Chronic liver injury, often caused by alcoholism and viral hepatitis, causes liver fibrosis via the induction of collagen production. In liver fibrosis, hepatic stellate cells (HSCs) are activated and transform into myofibroblasts, which actively produce and secrete collagen into the extracellular matrix. Hsp47 (heat shock protein 47) is a collagen-specific molecular chaperone that is essential for the maturation and secretion of collagen. Here, we used the Cre-LoxP system to disrupt the Hsp47 gene in isolated HSCs from Hsp47 floxed mice. Immature type I procollagen accumulated and partially aggregated in Hsp47-KO HSCs. This accumulation was augmented when autophagy was inhibited, which induced expression of the endoplasmic reticulum (ER) stress-inducible proteins BiP (immunoglobulin heavy chain-binding protein) and Grp94 (94-kDa glucose-regulated protein). The inhibition of autophagy in Hsp47-KO HSCs also induced CHOP (CCAAT/enhancer-binding protein homologous protein), which is an ER stress-induced transcription factor responsible for apoptosis. These data suggest that apoptosis is induced through ER stress by procollagen accumulation in Hsp47-KO HSCs when autophagy is inhibited. Thus, Hsp47 could be a promising therapeutic target in liver fibrosis.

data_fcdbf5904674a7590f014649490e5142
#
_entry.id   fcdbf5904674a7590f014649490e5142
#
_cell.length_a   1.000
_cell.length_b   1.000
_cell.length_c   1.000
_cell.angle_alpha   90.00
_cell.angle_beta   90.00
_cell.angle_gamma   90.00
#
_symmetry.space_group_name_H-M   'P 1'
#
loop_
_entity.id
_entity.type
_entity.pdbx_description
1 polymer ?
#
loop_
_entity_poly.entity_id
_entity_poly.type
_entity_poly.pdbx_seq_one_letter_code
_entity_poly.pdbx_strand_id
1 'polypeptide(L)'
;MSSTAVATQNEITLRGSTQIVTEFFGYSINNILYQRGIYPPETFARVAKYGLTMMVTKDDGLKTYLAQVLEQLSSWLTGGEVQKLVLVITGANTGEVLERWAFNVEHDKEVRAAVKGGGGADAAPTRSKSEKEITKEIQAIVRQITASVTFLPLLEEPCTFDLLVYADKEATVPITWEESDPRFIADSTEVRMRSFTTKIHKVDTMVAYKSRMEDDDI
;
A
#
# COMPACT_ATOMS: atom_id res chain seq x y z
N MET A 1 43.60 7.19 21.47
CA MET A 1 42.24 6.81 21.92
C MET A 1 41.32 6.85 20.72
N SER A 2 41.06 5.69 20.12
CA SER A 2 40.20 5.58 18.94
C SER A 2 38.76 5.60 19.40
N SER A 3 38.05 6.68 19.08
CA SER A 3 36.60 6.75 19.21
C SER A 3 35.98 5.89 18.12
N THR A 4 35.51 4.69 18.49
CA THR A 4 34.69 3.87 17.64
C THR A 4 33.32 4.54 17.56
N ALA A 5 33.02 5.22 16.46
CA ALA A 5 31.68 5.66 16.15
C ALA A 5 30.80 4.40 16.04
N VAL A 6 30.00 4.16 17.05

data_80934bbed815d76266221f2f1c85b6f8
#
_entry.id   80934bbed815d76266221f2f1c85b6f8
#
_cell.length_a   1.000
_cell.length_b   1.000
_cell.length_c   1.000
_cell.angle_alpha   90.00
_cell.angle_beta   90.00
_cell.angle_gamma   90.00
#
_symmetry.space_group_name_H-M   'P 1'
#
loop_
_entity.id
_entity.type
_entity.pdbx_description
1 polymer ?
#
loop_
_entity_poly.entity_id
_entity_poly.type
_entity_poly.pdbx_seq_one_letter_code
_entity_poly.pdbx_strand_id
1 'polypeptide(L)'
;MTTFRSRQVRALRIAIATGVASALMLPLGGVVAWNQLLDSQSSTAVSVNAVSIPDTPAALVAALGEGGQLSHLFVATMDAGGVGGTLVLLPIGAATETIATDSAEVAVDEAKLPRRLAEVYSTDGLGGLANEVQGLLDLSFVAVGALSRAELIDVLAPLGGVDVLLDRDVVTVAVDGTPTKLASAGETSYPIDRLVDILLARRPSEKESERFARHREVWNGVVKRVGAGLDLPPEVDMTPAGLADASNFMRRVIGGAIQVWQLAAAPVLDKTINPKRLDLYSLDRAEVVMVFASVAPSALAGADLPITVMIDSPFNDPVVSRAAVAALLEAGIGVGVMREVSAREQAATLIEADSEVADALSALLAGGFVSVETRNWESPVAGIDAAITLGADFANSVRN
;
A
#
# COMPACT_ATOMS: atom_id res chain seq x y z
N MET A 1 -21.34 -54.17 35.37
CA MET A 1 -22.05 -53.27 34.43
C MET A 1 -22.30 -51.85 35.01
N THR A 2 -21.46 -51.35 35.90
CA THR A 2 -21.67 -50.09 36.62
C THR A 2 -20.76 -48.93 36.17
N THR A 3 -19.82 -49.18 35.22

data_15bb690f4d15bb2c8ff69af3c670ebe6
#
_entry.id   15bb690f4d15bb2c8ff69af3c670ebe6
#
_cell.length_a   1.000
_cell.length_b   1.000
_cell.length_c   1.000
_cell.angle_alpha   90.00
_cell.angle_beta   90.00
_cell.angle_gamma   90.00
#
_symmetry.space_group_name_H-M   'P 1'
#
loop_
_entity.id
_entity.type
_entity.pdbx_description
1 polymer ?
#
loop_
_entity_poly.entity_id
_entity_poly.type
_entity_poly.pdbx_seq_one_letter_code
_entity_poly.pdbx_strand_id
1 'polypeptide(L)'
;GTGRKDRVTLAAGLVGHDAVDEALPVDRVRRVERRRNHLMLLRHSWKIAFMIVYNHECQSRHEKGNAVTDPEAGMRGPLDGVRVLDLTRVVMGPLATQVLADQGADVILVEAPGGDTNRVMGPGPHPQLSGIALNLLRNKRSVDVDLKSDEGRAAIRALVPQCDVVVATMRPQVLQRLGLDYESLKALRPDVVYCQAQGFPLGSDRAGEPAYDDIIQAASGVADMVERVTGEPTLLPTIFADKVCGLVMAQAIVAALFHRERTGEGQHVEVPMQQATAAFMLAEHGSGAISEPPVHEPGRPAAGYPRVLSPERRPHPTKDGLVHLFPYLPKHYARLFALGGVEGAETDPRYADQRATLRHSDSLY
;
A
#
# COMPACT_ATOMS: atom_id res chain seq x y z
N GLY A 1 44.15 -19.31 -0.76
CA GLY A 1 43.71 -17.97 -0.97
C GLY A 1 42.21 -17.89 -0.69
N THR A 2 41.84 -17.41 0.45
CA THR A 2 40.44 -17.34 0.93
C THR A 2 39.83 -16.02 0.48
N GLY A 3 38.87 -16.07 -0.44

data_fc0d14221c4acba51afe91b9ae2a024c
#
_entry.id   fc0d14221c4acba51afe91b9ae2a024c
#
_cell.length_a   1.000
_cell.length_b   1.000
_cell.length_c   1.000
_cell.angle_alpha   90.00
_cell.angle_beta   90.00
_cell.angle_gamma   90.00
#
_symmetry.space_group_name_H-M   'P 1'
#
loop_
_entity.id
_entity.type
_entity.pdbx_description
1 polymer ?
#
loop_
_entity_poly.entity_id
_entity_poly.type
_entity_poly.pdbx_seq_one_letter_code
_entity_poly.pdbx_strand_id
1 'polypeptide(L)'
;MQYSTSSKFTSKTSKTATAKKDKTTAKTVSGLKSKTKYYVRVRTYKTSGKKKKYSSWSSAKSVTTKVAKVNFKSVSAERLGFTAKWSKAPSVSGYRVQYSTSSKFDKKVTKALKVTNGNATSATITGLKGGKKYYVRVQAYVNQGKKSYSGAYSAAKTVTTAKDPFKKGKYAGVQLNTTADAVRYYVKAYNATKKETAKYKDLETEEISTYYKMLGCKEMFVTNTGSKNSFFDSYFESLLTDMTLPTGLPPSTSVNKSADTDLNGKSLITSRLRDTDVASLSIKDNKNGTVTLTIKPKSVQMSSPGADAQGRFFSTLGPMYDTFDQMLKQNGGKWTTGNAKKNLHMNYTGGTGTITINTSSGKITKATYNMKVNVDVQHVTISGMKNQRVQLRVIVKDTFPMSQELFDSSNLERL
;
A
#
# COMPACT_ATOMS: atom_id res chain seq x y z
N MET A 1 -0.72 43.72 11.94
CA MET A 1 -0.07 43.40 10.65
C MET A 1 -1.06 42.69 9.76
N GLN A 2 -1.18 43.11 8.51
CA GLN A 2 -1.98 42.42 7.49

Keywords: Apoptosis; Autophagy; Collagen; Endoplasmic Reticulum Stress (ER Stress); Hepatic Stellate Cell (HSC); Hsp47.
© 2015 by The American Society for Biochemistry and Molecular Biology, Inc.